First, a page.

Bicycle Maintenance Tips: How To Choose Specialized Bicycle Tires

Choosing the right tire for the right application is imperative in order to achieve the most effective performance and safely enjoy cycling.

Choosing the right tire for the right application is imperative in order to achieve the most effective performance needed for a particular sport or event. To those serious about riding bikes either on the street or off road, finding the right tire is as important as a professional hockey player deciding whether or not they need ice skates, roller blades, or roller skates for the game is. The decisions seem limitless when you look at options like; how many treads per inch, width, inner tubes, slicks, and knobbies. You can begin to narrow your options once you have decided on your budget and riding style.

Basic guidelines

Bike style, your ability, and the terrain and conditions will determine the tire you use. If you can afford it, get two sets of tires and use them as conditions warrant. For the best grip, the edges of your treads should be sharp. If they're worn down, and rounded its time for new tires. Most road and mountain cyclists have at least two sets of tires. One set is for speed, and the other for grip. If you own a mountain bike for example it will require different tires if you are doing a lot of road travel than what you would use off road. More experienced riders tend to use more terrain specific tires but if your just getting into cycling then purchasing a tire designed for general use is the best option. The terrain usually dictates the tread design that will allow you to safely maneuver on either steep, rocky trails, gravel or paved roads.

Tread

There are some important things to consider when choosing the right tread for your tire. The tread of a road tire is often slick and has a very shallow pattern if any at all. Road bikes are made to go fast while still maintaining rolling efficiency. By limiting your treat you will increase speed by reducing rolling resistance. On pavement, traction is maintained because more tire is in contact with the pavement adopting the same theory motorcycle sport bikes use. Mountain bikes however need more tread to increase traction on water, mud, and rock. On uneven surfaces a thicker tread is required to grip the surface and force the obstacles away from the tire.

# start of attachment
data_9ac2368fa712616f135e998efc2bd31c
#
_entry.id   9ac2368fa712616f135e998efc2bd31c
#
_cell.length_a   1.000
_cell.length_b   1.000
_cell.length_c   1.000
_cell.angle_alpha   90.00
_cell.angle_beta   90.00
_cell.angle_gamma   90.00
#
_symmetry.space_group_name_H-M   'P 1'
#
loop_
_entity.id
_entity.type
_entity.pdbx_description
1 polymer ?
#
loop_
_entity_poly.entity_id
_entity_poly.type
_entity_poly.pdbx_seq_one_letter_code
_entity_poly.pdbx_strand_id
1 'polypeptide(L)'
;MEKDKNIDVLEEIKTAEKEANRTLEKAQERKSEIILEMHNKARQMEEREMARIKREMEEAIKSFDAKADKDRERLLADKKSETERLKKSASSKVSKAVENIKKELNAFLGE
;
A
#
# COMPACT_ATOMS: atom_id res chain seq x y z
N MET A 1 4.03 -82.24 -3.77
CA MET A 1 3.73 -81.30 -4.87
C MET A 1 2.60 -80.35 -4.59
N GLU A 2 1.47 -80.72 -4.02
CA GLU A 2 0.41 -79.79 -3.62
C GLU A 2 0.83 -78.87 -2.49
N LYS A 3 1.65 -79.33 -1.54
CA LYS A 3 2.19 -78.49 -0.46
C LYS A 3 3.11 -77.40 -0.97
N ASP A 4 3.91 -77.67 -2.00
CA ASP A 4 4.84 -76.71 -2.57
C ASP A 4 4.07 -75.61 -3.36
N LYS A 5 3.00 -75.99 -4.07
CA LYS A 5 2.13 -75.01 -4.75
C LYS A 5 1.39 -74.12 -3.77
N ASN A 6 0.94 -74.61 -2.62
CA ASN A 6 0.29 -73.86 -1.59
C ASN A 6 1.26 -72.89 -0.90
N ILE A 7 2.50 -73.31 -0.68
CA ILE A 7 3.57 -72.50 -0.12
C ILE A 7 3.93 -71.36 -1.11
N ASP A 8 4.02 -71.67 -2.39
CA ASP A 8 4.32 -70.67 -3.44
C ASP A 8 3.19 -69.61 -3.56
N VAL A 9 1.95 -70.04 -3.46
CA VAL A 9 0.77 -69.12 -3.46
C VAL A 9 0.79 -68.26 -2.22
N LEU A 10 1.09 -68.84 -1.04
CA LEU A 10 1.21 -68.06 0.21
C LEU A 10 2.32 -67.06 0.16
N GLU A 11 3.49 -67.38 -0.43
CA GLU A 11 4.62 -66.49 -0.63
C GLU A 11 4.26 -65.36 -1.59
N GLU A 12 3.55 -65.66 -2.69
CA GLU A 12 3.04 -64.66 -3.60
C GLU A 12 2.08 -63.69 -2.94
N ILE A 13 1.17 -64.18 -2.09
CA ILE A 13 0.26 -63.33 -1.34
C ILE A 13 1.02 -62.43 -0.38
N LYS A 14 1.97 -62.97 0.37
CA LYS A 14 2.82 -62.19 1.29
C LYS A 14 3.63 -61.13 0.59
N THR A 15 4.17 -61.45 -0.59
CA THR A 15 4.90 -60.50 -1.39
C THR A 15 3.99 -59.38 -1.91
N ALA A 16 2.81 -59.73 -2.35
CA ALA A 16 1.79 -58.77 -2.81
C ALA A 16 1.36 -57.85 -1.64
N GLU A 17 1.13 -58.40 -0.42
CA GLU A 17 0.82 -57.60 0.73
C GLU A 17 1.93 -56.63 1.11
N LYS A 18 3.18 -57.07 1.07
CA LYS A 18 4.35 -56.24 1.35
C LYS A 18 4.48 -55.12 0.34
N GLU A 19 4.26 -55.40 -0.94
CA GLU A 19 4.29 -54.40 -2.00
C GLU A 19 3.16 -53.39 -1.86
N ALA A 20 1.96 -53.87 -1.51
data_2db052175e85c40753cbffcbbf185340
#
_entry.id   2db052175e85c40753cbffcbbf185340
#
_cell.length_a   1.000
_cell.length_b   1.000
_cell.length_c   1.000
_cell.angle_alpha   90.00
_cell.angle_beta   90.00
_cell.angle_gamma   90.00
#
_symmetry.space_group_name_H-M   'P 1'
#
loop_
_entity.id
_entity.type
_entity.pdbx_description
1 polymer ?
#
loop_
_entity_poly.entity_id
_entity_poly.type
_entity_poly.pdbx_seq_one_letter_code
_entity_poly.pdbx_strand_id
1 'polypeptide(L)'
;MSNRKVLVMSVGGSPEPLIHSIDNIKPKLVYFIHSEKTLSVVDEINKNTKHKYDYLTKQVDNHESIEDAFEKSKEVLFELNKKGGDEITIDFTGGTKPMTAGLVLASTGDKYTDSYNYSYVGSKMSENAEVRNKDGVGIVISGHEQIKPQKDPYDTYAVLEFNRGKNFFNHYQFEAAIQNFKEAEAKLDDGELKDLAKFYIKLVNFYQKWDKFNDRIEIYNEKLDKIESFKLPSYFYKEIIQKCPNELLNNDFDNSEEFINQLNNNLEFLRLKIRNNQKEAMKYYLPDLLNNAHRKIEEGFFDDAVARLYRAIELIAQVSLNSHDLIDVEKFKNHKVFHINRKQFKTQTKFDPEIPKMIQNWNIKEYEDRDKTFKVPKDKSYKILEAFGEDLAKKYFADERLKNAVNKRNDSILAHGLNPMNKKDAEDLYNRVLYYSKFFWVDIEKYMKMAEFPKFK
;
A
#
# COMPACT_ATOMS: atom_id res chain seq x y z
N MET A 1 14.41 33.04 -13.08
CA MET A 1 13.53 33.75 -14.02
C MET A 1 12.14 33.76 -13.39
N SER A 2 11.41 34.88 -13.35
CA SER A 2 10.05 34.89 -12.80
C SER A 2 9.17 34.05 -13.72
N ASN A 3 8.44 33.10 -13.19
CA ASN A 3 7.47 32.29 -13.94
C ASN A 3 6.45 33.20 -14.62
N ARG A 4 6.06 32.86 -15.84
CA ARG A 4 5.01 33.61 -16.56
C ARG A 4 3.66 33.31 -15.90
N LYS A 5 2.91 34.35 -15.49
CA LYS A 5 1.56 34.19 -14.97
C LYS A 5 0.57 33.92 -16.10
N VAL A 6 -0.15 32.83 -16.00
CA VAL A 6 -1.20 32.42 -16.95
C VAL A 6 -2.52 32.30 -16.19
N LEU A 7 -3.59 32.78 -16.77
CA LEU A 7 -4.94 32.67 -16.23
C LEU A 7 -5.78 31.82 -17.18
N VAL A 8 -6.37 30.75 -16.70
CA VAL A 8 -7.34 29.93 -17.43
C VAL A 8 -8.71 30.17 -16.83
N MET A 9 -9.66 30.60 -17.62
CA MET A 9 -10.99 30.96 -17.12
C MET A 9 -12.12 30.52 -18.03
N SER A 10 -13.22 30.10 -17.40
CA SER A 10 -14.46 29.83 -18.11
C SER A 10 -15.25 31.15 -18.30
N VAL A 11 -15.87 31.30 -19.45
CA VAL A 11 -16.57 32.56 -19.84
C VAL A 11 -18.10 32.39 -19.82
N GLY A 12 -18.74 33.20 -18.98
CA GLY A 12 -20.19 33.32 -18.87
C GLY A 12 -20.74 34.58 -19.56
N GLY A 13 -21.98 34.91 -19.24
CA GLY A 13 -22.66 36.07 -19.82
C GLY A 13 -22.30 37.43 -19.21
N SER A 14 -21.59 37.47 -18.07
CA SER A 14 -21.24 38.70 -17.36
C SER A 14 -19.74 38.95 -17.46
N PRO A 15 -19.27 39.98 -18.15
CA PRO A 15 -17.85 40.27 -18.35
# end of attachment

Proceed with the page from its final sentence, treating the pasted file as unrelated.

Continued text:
General-Purpose: This is a good all-purpose for use in the street, cities, or country riding. The tire has low tread, tough rubber compounds and a nice, rounded profile.

Knobbies: Great for the off road mountain biker looking to improve handling. Look for options like center treads for less rolling resistance with a minimal loss of traction. Directional treads will get you through the mud and water and Kevlar sidewalls will help with puncture resistance.

Inverted: Inverted tread and smooth sides allow for low rolling resistance and good traction on both pavement and gravel. This tread design works great on the street, town, or just touring the country.

Slicks: Little or no tread means very little rolling resistance and works great for city riding and road racing. The narrow profile and high air pressure makes for a very competitive fast ride.

Tire width

Road tires are narrow for speed, minimizing resistance they work great for street racing or touring and generally range in sizes 18mm through 20mm. Wider tires are for the single-track gravel road and dirt rider were traction is a must. The tires range in sizes 20 mm through 28 mm. If you use a tire narrower than 20 mm, the potential for a flat from pot holes, sharp rocks, and sticks is much higher. As a general rule, if you would like more speed and don't mind the bumpy ride and increased risk of flats, than try a narrower tire. If you want a smoother ride, reduced chance of pinch flats, and less acceleration, try a wider tire.

Inner tubes

Thinner tubes offer lightweight, but give a greater chance of a puncture from anything that cuts into the tire. Thicker tubes offer more resistance to flats from these causes but suffer from slow acceleration due to added weight. Keep in mind that all tubes loose air over a period of time and should be checked weekly for correct tire pressure. Remember, bike design, your ability, and the terrain and conditions you find yourself in will determine the tire you use. Making the right decisions on your purchase of specialized tires will ensure your safety and years of riding pleasure.

© High Speed Ventures 2011